When the lens is mounted via a focal reducer or on a DSLR (900mm equiv.) I can just about manage to hand hold OK.


PostPosted: Wed Dec 14, 2016 2:14 am    Post subject: Reply with quote

Back in the day, when I was shooting slow slide emulsions almost exclusively, a monopod was a constant companion. I shot a lot of motorsports and often I was using long, slow lenses, so frequently shutter speeds were well below where they needed to be for any sort of hand-held work. I got to where I felt comfortable with using a monopod, and even got good at panning my subjects at slower speeds.

I prefer a monopod with a ball head. Right now, I have two -- a compact Gitzo and a Manfrotto-made Bogen. Most recently I attended a motorcycle race,where I used the Gitzo with my Tamron 300mm f/2.8 LDIF and NEX 7. The Gitzo is petite yet strong -- it easiliy handled that big Tamron lens. I shot "only" about a hundred pix that day, here are a few.









PostPosted: Fri Dec 23, 2016 6:16 pm    Post subject: Reply with quote

which one will you suggest me buying today?
I have read somewhere that the monopod should reach your height.. and I am around 183cm.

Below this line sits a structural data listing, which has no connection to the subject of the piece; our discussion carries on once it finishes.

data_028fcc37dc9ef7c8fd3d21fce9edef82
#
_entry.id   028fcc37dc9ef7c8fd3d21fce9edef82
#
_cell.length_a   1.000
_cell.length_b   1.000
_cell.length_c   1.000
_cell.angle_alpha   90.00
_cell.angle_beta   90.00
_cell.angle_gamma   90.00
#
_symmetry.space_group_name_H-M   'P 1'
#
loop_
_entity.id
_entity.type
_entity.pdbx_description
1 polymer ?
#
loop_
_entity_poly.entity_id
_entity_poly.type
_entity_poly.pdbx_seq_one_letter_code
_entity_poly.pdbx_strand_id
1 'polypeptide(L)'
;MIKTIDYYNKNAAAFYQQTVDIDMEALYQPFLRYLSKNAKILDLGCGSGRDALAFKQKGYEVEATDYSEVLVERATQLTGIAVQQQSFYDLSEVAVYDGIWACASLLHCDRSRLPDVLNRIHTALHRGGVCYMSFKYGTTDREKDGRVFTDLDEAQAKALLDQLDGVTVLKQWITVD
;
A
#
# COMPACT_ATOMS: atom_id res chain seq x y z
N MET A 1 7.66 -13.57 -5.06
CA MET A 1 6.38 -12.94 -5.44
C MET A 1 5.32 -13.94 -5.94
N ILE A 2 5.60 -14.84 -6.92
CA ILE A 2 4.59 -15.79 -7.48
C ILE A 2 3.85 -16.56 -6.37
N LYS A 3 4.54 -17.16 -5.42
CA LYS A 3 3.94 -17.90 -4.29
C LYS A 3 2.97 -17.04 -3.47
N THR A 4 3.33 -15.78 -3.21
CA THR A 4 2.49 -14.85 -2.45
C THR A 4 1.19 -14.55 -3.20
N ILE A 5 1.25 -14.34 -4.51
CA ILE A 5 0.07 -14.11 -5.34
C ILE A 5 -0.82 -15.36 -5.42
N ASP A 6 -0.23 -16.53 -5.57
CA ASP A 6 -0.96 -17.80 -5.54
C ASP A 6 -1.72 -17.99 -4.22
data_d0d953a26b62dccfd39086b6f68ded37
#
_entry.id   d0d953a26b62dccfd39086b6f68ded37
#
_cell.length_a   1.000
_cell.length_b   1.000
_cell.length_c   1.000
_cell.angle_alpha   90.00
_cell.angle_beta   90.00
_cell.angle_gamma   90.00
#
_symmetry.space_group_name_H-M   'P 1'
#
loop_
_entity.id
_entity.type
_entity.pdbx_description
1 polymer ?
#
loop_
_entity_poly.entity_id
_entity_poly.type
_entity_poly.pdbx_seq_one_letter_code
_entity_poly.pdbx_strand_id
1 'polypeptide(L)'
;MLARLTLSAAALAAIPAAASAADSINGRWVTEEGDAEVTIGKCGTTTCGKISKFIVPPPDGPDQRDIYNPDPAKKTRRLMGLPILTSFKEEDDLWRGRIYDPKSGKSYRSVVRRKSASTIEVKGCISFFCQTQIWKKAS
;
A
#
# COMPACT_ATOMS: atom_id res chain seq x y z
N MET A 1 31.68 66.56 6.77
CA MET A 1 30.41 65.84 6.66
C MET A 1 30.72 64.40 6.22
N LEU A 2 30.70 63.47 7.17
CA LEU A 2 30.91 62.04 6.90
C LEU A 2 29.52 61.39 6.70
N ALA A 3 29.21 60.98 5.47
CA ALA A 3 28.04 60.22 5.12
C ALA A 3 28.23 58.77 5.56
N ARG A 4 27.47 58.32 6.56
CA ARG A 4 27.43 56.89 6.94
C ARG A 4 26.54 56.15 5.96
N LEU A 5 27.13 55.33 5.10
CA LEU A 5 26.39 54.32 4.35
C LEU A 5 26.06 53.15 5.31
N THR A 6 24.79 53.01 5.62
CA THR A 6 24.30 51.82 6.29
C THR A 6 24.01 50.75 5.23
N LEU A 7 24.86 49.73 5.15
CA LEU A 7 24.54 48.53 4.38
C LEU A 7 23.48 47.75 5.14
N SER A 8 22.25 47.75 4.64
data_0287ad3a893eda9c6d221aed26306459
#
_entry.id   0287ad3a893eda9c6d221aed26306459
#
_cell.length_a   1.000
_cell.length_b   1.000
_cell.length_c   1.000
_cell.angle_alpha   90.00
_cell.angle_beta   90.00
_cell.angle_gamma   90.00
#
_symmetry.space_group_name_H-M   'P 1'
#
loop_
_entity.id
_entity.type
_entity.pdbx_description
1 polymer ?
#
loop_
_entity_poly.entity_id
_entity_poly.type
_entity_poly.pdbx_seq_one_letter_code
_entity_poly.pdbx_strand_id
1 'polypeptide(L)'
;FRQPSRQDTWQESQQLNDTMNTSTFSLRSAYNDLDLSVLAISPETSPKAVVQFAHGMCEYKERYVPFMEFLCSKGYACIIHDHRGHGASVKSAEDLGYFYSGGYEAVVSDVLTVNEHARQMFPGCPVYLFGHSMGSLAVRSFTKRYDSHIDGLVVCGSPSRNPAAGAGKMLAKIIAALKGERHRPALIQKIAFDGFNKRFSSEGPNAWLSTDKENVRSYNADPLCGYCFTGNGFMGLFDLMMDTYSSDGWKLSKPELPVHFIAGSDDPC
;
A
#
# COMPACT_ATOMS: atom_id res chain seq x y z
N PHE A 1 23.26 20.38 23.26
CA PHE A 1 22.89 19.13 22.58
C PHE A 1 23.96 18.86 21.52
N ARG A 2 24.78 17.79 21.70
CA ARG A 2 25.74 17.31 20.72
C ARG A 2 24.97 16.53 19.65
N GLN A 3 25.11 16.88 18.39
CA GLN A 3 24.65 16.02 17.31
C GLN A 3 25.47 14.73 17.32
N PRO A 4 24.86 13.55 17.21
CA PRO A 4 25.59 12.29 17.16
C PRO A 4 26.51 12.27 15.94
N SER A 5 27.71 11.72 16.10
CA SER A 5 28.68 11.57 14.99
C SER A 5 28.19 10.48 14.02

I also have questions on what type of head it should have to make my life easier.
Regards
Alex


PostPosted: Fri Dec 23, 2016 8:08 pm    Post subject: Reply with quote

alaios wrote:
I have read somewhere that the monopod should reach your height.. and I am around 183cm


I think it should be such height that you can stand so that your eye is about the height of the viewfinder, I usually bend my back and neck slightly using monopod.


PostPosted: Fri Dec 23, 2016 9:44 pm    Post subject: Reply with quote

alaios wrote:
which one will you suggest me buying today?
I have read somewhere that the monopod should reach your height.. and I am around 183cm.
I also have questions on what type of head it should have to make my life easier.
Regards
Alex


My first monopod was designed to double as a hiking stick. It was so low I had to kneel down to use it, so it only got used once or twice & then more like a selfie stick than a monopod!

I would consider the advice on matching your height to be the minimum. As monopods are usually adjustable in length I would recommend getting one slightly too long rather than too short. Generally the most stable use of a monopod is not straight down but makeing a tripod with your legs, this makes a greater length a real advantage. If you end up shoot at an airshow or similar where the camera will be pointing up the extra length would be useful too. If you can find a solid one that will reach 1.9m I think that should be comfortable.

The shaft of the monopod can easily be rotated so the single axis head is not as daft as it would be on a tripod. If you don't expect to use it in portrait mode that would IMO be the ideal head. Many monopods come supplied with something similar.


PostPosted: Sat Dec 24, 2016 8:38 am    Post subject: Reply with quote